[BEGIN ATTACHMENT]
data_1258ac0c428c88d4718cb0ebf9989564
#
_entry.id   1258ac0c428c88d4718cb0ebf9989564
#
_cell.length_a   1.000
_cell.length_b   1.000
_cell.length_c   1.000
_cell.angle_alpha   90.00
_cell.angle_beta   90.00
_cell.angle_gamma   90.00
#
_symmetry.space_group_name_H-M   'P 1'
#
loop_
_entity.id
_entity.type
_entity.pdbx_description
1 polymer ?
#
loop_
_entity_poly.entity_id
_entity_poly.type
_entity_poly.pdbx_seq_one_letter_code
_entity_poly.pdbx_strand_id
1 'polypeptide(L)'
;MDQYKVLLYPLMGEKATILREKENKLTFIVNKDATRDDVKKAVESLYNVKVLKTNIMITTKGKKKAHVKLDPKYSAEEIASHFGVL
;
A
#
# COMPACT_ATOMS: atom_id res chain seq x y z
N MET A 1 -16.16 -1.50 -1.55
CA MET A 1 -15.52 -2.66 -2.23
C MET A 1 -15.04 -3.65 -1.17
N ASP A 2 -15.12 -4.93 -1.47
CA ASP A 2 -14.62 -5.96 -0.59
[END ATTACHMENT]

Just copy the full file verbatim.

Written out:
data_1258ac0c428c88d4718cb0ebf9989564
#
_entry.id   1258ac0c428c88d4718cb0ebf9989564
#
_cell.length_a   1.000
_cell.length_b   1.000
_cell.length_c   1.000
_cell.angle_alpha   90.00
_cell.angle_beta   90.00
_cell.angle_gamma   90.00
#
_symmetry.space_group_name_H-M   'P 1'
#
loop_
_entity.id
_entity.type
_entity.pdbx_description
1 polymer ?
#
loop_
_entity_poly.entity_id
_entity_poly.type
_entity_poly.pdbx_seq_one_letter_code
_entity_poly.pdbx_strand_id
1 'polypeptide(L)'
;MDQYKVLLYPLMGEKATILREKENKLTFIVNKDATRDDVKKAVESLYNVKVLKTNIMITTKGKKKAHVKLDPKYSAEEIASHFGVL
;
A
#
# COMPACT_ATOMS: atom_id res chain seq x y z
N MET A 1 -16.16 -1.50 -1.55
CA MET A 1 -15.52 -2.66 -2.23
C MET A 1 -15.04 -3.65 -1.17
N ASP A 2 -15.12 -4.93 -1.47
CA ASP A 2 -14.62 -5.96 -0.59